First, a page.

Next up was Niall Ferguson, Professor of History at Harvard University and a Senior Fellow at the Hoover Institution, Stanford University, and Oxford. (He’s also a best-selling author, economic historian, and noted filmmaker…quite a resume!)
We in the U.S. are faced with this very choice…will we innovate (as has been our penchant in the past) or die?
Niall gave us some historical insight into our current economic predicament, putting up a quote by Francis Fukuyama from his famous talk on “The End of History”,
“What we may be witnessing is not just the end of the Cold War, or the passing of a particular period of postwar history, but the end of history as such: that is, the end point of mankind’s ideological evolution and the universalization of Western liberal democracy as the final form of human government…An unabashed victory of economic and political liberalism…the Triumph of the West…the endpoint of man’s evolution…”
In 1989, the Berlin Wall fell and we celebrated the victory of winning the Cold War. We thought “the West has won! Long live Western democracy and capitalism!” and yet today, we are a mere four years away from China taking over the U.S. as the world’s largest economy.
How can this be?
How can a one-party communist state be taking over the United States of America? This is certainly not what we thought in 1989 when the Berlin wall fell…nor when democracy was crushed by tanks in Tiananmen Square that same year.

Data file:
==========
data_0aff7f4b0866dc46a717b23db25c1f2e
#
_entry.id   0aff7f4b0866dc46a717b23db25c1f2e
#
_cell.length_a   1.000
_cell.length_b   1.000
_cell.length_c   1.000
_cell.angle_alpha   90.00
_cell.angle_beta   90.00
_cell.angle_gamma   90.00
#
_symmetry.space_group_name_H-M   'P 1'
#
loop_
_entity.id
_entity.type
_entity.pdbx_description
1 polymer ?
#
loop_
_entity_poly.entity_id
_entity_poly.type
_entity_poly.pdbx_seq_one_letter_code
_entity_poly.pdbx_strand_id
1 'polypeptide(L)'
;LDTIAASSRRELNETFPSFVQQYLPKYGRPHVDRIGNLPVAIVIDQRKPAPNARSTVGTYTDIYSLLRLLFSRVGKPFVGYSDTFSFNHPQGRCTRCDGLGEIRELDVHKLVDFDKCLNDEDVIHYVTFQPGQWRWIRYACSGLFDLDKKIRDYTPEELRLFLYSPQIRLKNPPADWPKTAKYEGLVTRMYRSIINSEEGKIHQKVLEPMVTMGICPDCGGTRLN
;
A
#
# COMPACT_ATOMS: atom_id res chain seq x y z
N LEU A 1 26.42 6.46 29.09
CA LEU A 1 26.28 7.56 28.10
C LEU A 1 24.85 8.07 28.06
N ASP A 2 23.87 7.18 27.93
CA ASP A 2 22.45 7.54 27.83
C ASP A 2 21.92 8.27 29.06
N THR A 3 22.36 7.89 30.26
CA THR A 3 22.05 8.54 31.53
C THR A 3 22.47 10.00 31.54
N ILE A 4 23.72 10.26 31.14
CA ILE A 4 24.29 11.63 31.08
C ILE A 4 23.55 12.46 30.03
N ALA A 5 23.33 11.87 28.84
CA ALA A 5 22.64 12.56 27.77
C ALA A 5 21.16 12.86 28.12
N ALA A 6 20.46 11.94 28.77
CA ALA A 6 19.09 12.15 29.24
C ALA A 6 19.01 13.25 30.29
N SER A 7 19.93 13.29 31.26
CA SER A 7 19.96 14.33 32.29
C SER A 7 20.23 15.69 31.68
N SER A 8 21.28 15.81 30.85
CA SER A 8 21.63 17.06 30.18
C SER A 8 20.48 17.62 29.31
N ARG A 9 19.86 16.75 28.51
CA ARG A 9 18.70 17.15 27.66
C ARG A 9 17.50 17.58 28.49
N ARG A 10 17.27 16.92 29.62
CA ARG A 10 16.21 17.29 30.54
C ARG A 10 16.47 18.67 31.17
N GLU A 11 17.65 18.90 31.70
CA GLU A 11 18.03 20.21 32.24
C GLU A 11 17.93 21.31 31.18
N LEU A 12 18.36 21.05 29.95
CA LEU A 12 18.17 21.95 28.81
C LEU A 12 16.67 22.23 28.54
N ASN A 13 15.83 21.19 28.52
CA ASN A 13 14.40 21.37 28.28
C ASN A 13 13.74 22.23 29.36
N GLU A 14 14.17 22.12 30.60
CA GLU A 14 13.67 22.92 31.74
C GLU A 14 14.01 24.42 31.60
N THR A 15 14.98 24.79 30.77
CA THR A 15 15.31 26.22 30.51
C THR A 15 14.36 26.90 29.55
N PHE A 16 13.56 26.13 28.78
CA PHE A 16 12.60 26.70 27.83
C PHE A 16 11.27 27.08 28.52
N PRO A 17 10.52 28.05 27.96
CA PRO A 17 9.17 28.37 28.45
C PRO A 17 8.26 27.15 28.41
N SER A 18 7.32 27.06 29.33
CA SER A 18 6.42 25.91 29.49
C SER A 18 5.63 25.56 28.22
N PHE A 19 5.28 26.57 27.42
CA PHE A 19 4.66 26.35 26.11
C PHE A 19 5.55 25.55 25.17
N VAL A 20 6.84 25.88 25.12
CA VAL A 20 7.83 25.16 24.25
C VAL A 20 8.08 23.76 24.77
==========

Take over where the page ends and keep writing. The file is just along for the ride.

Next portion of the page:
However, in the last 10 years, the emerging markets have outperformed the West by a large margin, and now Western public finance is in crisis—we have a crisis of public debt.
By 2050, assuming nothing changes, ALL of our tax revenues will go to paying the interest on our debt.
This foretells one of two possible outcomes—austerity in the U.S. or a bond market implosion, neither of which are “good”.
The East is rapidly overtaking the West, and Niall termed this “the Great Reconvergence.”
From 1928 – 1978, the average American was 70 times richer than the average Chinese citizen. In 1978 the ratio was 22:1, and has shrunk to only 5:1 today (and Niall believes we will over-correct before returning to “average”).
Why is this Happening?
Niall believes that the East has downloaded the West’s 6 Killer Apps, the keys to Western predominance:
Competitiveness is moving East—the World Economic Forum does a survey of global competitiveness and scores each country, and since 2004 when they standardized their methods, the U.S. score has gone down by 7% and China’s has increased by 14%.
2. Scientific method
Innovation is moving East—there are more and more engineers and scientists coming from China and India than from America today.
3. Rule of law
The Rule of Law is deteriorating in the West, especially in the cradles of Western civilization. Italy and Greece score below China in another World Economic Forum study, and the top two spots belong to Hong Kong and Taiwan.
4. Modern medicine